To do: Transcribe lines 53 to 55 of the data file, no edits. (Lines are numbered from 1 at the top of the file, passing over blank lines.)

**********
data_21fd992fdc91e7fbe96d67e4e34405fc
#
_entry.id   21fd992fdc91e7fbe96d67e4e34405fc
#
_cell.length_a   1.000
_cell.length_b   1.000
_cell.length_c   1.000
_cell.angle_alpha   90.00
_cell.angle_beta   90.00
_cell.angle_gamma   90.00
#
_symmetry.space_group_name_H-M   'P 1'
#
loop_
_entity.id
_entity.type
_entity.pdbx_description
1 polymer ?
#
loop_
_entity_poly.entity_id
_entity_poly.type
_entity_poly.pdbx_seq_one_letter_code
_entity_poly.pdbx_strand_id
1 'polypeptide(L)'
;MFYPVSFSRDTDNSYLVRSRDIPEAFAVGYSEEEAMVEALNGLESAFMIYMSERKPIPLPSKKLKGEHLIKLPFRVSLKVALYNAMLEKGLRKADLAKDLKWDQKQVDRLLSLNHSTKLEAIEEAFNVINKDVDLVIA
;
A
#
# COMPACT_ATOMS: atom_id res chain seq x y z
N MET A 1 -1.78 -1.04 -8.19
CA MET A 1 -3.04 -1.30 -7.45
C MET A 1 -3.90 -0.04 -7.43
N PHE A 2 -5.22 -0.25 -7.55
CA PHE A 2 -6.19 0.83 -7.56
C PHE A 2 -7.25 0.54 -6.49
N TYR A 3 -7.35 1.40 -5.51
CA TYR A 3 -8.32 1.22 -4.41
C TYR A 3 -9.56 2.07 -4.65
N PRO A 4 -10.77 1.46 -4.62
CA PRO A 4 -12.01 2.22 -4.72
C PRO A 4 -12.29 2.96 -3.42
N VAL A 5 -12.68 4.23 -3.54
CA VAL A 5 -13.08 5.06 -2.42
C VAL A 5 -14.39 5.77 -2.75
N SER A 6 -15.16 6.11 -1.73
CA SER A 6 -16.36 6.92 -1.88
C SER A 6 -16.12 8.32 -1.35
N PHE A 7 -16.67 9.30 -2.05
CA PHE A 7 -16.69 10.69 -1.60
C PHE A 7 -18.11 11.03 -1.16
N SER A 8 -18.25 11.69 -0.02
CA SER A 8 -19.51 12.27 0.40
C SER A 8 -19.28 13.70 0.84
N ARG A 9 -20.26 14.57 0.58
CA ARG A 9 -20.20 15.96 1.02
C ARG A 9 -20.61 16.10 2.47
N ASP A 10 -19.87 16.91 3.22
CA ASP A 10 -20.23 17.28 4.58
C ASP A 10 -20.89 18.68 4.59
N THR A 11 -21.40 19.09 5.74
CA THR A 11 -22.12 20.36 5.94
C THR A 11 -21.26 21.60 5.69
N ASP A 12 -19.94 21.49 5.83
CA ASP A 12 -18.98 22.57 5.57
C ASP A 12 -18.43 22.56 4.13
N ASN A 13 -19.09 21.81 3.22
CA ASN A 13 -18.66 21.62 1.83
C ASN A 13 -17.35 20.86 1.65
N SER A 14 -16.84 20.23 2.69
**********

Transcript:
CA SER A 8 -19.51 12.27 0.40
C SER A 8 -19.28 13.70 0.84
N ARG A 9 -20.26 14.57 0.58